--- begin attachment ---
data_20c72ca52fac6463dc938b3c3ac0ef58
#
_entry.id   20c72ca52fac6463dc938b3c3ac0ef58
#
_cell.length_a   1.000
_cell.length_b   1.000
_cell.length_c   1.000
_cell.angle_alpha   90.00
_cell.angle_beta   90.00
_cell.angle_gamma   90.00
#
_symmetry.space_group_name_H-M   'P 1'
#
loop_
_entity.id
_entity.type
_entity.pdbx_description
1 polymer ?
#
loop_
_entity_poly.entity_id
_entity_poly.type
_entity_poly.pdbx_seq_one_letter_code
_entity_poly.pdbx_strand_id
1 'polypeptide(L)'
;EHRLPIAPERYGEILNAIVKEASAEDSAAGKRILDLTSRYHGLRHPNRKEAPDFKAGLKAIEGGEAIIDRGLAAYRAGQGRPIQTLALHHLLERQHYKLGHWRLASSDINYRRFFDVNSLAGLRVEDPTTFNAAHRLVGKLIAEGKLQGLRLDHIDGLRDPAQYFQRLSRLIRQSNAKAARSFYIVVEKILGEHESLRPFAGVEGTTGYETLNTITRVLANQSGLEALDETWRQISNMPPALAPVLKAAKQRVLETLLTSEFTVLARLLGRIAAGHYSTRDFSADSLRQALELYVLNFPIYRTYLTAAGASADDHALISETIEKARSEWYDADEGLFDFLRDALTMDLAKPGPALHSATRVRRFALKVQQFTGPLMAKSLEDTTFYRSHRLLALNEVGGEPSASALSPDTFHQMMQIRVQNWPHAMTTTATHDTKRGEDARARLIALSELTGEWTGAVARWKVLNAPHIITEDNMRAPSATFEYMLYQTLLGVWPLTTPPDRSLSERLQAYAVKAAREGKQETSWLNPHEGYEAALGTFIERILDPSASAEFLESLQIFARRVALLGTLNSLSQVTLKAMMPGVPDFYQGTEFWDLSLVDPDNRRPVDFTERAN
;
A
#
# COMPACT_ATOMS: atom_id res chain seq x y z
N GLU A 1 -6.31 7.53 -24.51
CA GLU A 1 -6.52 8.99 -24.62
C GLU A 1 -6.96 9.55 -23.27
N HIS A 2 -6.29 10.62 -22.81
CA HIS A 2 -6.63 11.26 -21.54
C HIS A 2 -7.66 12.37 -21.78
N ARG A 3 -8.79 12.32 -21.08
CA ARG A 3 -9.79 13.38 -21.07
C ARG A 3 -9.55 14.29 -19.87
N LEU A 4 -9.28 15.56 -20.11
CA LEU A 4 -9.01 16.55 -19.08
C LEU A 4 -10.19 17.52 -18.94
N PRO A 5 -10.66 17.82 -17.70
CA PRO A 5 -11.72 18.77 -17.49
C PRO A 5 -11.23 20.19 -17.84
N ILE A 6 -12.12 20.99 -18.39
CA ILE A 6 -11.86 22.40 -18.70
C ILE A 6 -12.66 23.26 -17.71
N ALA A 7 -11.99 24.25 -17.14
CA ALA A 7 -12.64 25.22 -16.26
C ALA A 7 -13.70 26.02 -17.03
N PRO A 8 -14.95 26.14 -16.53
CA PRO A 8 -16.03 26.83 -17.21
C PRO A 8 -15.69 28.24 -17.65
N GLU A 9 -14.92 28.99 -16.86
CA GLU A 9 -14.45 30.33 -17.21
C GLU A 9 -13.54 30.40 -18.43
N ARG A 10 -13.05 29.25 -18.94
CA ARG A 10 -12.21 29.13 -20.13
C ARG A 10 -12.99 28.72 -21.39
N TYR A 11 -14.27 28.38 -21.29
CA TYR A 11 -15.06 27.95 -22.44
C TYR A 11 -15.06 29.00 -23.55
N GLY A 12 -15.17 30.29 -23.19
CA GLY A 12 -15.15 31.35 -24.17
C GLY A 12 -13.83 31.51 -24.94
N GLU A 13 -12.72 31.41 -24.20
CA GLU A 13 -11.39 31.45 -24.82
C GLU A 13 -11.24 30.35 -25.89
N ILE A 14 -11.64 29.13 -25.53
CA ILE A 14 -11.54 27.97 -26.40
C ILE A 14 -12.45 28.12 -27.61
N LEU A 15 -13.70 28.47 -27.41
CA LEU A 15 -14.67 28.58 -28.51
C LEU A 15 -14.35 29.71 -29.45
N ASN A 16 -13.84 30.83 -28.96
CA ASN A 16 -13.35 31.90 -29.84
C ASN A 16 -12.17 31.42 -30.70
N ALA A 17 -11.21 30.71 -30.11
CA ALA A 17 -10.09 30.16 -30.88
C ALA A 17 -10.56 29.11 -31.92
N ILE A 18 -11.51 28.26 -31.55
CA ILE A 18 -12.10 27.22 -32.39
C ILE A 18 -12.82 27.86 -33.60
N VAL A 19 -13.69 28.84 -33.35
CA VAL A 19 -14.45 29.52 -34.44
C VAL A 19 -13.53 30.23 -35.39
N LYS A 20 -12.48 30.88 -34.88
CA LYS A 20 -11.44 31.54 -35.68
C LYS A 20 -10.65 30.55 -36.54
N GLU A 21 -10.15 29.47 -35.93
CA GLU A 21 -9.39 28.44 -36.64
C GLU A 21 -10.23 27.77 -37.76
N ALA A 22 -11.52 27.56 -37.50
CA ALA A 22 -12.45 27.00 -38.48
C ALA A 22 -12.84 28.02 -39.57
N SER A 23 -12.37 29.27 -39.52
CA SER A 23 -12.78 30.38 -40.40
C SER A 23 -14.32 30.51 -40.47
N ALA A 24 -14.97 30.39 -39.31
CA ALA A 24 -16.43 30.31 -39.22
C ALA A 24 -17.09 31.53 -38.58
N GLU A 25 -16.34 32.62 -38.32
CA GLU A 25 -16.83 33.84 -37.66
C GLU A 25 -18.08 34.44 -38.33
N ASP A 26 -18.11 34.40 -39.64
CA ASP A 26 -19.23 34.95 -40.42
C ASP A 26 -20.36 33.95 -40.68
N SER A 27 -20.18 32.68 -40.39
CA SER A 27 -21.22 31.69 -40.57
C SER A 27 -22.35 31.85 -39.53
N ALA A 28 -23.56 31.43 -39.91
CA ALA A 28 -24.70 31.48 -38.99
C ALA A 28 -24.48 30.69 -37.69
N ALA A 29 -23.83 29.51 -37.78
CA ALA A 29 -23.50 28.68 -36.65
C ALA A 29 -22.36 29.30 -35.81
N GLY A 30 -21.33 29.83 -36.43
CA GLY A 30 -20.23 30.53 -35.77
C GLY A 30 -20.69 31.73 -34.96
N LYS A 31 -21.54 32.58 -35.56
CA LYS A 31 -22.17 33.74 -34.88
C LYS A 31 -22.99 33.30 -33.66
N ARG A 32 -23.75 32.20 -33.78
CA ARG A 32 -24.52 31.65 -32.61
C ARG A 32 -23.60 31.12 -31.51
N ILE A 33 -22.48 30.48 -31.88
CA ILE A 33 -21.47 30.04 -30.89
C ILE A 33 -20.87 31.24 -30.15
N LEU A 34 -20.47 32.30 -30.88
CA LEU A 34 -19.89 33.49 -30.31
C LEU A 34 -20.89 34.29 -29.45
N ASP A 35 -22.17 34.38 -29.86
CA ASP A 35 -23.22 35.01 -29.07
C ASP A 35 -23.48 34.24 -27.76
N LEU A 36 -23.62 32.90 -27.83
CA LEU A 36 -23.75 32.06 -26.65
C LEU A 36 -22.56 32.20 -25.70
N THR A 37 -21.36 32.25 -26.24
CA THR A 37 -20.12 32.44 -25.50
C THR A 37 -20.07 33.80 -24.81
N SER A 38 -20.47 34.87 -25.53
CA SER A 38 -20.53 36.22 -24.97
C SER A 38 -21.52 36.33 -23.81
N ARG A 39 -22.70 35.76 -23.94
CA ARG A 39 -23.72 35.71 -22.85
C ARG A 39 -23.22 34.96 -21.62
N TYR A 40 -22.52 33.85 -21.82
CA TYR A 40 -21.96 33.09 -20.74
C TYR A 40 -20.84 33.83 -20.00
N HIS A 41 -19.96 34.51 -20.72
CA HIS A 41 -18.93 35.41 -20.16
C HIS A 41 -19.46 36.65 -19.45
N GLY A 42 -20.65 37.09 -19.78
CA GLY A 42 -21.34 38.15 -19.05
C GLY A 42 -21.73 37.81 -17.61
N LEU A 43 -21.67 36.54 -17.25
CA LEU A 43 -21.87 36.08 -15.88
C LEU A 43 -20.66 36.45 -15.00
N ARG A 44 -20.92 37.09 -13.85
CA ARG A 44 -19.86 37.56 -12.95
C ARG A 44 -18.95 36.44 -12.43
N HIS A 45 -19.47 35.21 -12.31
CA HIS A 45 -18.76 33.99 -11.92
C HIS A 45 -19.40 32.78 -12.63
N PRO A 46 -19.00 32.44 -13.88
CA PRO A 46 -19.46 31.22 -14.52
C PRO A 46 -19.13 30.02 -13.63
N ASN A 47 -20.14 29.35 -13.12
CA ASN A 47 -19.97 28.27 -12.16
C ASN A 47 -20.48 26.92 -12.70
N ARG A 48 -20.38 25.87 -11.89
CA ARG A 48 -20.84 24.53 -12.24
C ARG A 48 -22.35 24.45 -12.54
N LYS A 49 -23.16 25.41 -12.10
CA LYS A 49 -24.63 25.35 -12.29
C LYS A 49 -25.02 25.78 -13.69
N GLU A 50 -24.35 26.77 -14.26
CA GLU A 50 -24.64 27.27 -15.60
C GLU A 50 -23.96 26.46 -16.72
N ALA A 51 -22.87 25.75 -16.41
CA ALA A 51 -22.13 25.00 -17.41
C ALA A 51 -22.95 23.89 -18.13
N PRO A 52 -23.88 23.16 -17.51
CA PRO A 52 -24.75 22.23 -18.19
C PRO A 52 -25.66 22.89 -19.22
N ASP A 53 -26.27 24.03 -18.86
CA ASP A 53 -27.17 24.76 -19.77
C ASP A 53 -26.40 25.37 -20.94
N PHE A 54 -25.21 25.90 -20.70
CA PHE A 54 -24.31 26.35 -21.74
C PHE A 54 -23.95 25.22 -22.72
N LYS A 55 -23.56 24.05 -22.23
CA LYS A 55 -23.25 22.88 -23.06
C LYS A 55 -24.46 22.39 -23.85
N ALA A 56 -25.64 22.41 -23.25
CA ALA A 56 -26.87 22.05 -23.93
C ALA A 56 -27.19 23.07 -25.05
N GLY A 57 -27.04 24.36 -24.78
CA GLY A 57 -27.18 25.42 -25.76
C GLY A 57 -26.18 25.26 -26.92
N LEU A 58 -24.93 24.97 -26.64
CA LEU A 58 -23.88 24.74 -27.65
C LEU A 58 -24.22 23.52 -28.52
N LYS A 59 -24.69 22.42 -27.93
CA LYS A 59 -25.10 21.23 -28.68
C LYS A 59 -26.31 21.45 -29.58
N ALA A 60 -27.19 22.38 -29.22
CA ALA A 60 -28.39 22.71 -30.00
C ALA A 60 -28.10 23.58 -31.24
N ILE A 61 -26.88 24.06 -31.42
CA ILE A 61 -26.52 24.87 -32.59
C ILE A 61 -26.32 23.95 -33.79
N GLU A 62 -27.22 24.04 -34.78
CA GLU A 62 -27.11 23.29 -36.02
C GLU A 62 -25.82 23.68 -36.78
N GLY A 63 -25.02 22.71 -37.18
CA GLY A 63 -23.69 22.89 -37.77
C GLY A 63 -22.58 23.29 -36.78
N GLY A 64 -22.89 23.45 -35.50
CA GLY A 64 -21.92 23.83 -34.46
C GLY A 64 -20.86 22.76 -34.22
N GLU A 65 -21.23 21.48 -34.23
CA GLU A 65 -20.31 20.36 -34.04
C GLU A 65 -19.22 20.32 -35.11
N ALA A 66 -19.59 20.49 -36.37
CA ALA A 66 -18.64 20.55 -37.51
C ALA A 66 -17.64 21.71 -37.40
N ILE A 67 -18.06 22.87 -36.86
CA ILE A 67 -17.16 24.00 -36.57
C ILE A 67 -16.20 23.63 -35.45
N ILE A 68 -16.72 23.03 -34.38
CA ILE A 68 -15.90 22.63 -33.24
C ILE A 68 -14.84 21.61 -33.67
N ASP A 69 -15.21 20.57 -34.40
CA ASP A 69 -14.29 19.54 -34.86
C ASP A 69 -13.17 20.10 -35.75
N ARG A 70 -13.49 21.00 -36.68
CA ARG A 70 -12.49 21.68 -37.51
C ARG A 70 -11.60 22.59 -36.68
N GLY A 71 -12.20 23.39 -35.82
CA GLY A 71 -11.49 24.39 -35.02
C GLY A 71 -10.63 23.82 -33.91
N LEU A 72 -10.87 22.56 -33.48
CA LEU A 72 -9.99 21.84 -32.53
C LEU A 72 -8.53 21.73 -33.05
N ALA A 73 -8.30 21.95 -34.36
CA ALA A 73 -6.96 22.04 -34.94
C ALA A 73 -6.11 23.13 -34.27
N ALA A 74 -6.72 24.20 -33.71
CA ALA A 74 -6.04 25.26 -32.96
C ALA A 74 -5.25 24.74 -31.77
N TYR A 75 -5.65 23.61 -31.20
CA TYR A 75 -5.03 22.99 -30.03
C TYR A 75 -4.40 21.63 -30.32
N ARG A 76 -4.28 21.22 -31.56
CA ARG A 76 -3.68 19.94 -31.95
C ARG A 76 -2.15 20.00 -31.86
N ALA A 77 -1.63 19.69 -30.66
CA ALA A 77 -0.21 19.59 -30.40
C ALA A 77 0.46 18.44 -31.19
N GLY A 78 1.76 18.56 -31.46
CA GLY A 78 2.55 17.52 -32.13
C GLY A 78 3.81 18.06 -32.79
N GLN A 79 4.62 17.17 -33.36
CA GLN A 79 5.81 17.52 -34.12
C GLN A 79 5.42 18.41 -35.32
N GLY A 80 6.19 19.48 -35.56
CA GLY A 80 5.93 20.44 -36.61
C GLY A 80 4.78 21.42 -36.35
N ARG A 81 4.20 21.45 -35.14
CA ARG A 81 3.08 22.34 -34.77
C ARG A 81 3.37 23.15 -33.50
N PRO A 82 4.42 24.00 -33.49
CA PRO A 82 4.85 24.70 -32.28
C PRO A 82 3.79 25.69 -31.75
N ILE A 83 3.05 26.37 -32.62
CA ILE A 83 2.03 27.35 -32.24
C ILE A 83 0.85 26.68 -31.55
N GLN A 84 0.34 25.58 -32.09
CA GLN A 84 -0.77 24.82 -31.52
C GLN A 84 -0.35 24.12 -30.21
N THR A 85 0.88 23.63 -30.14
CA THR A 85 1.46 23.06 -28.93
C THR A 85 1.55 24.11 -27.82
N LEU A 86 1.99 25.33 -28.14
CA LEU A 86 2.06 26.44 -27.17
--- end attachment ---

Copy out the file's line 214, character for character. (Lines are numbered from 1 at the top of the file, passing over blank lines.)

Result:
N GLU A 62 -27.22 24.04 -34.78